Ram: I would look into your GPA, but, that’s just a foot-in-the-door thing for me. How does that person come across in the half or one hour that I talk to them?  I’m not going to ask them to code a Java snippet for me. I will ask them about ten different things, in terms of their interests and mine and see how they respond. Are they closed in their thinking or are they open to new ideas? I believe the skills that people would have acquired in a college – though useful, are only a foundation. You need a lot more in your ability to work in a team.  So, I look for learnability and team player qualities in a person. I look for extracurricular activities they might have indulged in, as well.
Twenty19: We know that you blog and tweet frequently. Do you have any favorite bloggers or twitterers who you follow?
Ram: I wish I could spend more time on that front. One word of advice is: Exercise caution. There is a lot of garbage out on the internet. Do not take anything for granted. As a student, be curious but at the same time question what you read.
But I do follow some blogs and tweets. I read what Robert Scoble talks about on Twitter. I also read David Allen’s ‘Getting things done’ website. And then I also catch up on self improvement guru Robin Sharma’s blog and website. I like two magazines- 1. The Economist – My professors in business school used to say –‘If there is only one magazine that you would ever read, let it be the Economist.’  2. The Yoga Journal.
Twenty19: Apart from your work, you have other pastimes. How do these extra activities complement your work life?
Ram: I do two things beyond work. I have taken into running recently. I try to do a few marathons in a year. Running has now become an antidote for stress for me and keeps me fit. Running time is my time and I look forward to it every day.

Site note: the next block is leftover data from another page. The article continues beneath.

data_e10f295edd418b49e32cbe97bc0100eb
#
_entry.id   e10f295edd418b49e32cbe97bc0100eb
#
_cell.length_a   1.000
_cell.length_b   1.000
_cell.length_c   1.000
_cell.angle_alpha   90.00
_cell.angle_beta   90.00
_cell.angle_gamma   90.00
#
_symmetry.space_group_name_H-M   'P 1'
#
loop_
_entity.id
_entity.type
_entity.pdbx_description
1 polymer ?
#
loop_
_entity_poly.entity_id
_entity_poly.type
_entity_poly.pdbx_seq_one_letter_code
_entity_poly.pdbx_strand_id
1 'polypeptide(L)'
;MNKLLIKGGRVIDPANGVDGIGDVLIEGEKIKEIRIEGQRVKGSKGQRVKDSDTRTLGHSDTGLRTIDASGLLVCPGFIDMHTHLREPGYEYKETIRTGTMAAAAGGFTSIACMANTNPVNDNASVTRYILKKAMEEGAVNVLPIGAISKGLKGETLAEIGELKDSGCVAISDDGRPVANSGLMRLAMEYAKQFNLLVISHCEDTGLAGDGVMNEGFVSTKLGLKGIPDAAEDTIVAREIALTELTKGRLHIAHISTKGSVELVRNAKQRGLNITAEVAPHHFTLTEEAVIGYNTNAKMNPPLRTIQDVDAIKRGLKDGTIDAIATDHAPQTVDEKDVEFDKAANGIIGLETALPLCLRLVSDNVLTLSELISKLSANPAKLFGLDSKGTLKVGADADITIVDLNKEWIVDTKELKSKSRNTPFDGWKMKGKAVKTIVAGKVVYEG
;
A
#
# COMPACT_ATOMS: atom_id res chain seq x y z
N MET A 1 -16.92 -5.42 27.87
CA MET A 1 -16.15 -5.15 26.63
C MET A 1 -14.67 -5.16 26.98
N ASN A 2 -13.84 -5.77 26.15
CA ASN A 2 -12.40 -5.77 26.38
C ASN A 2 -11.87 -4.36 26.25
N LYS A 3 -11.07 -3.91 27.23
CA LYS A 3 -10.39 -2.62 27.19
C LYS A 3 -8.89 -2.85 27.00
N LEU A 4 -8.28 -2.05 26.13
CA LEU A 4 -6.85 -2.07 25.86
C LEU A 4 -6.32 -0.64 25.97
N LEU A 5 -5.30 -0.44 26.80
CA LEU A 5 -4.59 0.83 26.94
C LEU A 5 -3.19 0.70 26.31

The other thing I do is work with a bunch of youngsters on helping kids learn computers through an NGO called Deepam, in Chennai. We work with lesser privileged kids to familiarize them to computers, English, general awareness and personality development. This is a weekly activity – a few hours each week. This is awesome because I learn a lot from the kids with whom I interact.
Twenty19: On a closing note, what is your advice to college students who want to take initiatives outside of academics?
Ram: A couple of things that I would encourage students to look at : Be a student, be a continuous learner. Be adaptable. Things will change. You’ve got to be open to new things and new technology.
Also, do not be afraid of failures. There are quite a few quotes that talk about it, whether it is from Michael Jordan who said: “I’ve failed over and over and over again in my life and that is why I succeed.” Or Edison who said: I have not failed. I’ve just found 10,000 ways that won’t work.
Most importantly, have a mentor early in your life – someone who can steer you along. There have been quite a few good Samaritans in my life. But I wish I had known enough myself to go seek out mentors and get feedback and guidance from them. So all youngsters – Go get a mentor if you don’t already have one.
Disclaimer: Ram’s views in this interview are his personal views. They do not represent IBM’s policies or views in any way.